As the 10th anniversary of the storm approaches, the Jewish community of New Orleans is organizing a service day to commemorate 10 years of rebuilding.
On Aug. 9, a group of volunteers from the Jewish community will participate in TikkuNOLAm, based on the Hebrew phrase for repairing the world.
The Jewish Federation of Greater New Orleans is coordinating the day with St. Bernard Project, which has built over 600 homes in the area since Katrina. The Project currently has a waiting list of 110 clients, and states there are still 6,000 families that owned homes pre-Katrina who still do not have the resources to rebuild.
The project day will start at 8:30 a.m. and go through 3 p.m. at several houses in Orleans Parish. Breakfast, lunch, water and snacks will be provided.
There is no charge to volunteer, but contributions are welcomed to defray costs to St. Bernard for materials and staffing. It costs the organization roughly $50 per volunteer for insurance and staff oversight support, and it costs roughly $25,000 to remediate the average house.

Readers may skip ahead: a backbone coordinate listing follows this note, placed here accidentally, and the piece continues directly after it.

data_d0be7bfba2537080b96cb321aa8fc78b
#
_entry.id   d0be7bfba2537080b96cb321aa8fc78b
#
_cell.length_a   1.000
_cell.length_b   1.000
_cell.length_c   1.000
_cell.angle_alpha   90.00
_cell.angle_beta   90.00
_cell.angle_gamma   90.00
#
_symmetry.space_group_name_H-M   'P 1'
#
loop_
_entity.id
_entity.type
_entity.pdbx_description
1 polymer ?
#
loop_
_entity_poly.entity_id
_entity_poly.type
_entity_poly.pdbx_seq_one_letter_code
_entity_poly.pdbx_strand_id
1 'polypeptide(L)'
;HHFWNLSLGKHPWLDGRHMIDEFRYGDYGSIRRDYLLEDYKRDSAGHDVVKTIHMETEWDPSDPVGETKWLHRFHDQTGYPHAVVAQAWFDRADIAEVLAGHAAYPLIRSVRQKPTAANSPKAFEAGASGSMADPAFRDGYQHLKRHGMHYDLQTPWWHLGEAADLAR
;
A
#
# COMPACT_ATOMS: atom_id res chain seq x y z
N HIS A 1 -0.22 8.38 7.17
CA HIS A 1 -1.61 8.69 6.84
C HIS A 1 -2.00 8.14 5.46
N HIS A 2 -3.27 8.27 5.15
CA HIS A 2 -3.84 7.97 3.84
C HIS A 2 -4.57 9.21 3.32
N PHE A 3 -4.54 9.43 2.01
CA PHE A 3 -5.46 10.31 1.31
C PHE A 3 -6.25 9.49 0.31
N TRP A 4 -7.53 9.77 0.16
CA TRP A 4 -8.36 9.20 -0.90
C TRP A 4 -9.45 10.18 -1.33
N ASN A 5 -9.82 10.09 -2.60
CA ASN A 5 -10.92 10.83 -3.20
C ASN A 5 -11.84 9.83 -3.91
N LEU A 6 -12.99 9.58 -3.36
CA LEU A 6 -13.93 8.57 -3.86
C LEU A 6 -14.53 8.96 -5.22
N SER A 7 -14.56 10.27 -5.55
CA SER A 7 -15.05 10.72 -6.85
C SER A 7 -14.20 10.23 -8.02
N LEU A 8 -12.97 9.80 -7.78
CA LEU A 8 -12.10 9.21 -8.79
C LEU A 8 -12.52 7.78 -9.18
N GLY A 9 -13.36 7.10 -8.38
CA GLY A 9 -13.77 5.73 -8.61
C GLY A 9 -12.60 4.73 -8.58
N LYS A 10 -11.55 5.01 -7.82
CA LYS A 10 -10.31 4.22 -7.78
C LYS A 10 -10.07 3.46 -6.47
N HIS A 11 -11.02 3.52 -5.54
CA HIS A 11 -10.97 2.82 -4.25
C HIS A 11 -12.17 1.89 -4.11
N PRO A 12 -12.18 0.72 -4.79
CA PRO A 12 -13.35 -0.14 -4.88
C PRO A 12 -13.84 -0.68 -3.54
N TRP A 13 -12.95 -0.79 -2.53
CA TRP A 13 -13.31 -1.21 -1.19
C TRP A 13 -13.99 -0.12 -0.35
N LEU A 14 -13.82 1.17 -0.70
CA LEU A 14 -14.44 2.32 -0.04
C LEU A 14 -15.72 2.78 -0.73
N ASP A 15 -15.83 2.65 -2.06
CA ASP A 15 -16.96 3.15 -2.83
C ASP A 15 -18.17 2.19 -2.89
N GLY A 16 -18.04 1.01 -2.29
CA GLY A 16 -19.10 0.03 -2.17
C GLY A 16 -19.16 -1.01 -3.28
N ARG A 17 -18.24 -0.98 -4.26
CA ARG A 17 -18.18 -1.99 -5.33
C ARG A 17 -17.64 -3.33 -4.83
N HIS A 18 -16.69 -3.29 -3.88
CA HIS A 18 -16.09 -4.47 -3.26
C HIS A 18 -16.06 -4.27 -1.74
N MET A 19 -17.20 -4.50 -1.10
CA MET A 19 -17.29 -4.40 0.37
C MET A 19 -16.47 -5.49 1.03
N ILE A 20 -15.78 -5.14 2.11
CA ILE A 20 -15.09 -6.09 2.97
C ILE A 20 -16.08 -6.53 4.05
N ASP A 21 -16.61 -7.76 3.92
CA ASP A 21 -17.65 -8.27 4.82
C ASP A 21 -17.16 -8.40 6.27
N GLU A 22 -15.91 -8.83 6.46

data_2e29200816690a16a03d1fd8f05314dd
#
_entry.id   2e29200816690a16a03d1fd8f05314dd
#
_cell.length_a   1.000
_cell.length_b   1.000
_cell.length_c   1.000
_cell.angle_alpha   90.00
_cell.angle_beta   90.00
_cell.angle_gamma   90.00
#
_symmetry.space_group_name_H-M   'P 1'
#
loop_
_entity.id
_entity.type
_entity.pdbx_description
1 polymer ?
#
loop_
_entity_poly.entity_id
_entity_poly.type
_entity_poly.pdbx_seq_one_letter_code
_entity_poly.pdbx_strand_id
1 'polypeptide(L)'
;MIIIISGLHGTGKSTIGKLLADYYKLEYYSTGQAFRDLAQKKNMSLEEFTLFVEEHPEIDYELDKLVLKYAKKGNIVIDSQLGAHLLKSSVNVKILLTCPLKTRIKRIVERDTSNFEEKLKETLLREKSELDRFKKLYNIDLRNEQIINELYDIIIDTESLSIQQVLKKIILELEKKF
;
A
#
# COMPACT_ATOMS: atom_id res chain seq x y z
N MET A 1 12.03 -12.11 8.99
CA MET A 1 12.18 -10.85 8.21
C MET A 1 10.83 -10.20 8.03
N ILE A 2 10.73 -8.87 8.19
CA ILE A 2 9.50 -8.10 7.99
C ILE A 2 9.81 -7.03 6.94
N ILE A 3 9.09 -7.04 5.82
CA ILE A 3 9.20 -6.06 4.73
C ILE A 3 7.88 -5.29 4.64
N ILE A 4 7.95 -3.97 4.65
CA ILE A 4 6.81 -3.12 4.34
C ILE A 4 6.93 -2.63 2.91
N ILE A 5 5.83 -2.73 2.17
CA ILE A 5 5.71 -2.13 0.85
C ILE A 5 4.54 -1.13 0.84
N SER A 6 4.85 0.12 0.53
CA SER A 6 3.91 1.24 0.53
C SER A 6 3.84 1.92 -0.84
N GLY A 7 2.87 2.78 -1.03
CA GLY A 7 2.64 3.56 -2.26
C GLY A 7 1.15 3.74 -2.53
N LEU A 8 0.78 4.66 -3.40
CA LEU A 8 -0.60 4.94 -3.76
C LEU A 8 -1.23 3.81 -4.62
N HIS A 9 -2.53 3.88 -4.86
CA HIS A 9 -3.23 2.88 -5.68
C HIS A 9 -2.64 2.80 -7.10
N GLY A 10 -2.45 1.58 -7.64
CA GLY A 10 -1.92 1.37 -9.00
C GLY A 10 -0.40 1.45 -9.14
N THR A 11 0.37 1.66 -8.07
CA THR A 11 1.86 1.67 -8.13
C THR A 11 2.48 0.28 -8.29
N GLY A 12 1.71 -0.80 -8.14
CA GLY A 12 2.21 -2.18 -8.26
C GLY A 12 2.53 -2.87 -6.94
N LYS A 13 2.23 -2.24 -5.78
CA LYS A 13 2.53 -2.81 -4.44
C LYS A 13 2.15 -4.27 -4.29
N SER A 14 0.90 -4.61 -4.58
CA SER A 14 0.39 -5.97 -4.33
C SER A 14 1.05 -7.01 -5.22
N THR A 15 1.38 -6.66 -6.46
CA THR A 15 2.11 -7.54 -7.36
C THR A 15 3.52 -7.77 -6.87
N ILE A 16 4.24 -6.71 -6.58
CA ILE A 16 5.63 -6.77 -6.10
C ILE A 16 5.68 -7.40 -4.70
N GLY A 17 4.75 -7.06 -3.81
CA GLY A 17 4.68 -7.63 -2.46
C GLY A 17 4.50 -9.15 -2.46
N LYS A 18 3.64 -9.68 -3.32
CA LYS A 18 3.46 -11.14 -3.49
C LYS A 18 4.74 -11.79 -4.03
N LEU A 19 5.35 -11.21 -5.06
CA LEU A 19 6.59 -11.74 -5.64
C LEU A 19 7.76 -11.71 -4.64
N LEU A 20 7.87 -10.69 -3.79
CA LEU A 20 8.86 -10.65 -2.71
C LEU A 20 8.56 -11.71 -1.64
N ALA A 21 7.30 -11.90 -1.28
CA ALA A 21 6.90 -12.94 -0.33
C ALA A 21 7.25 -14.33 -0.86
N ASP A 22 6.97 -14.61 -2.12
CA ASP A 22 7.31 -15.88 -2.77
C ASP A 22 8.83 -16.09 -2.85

Donors who give $54 or more will receive a TikkuNOLAm water bottle and T-shirt. Those giving $250 or more will have their name or logo on the items, and those giving $2500 or more will receive prominent placement and be thanked at the launch event the morning of Aug. 9.
All donors will be thanked in the Federation’s 2015-16 Annual Report.
Those who want to volunteer and/or contribute are urged to contact the Federation or register online here. Though the volunteer registration page linked to that site states at the top that they are full for August, the “JewOrleans” group registration is further down the page and is accepting submissions.
On Aug. 30, the weekend of the actual anniversary, a Jewish community commemoration will be held at the Uptown Jewish Community Center at 5 p.m.
Commemorations began on June 16 with “A Celebration of Community and Jewish Women’s Leadership” at Touro Synagogue, a panel discussion of women in the Jewish community, presented by Hadassah, the National Council of Jewish Women and the Jewish Women’s Archives, which recently debuted a new online portal for its collection of Katrina-related materials.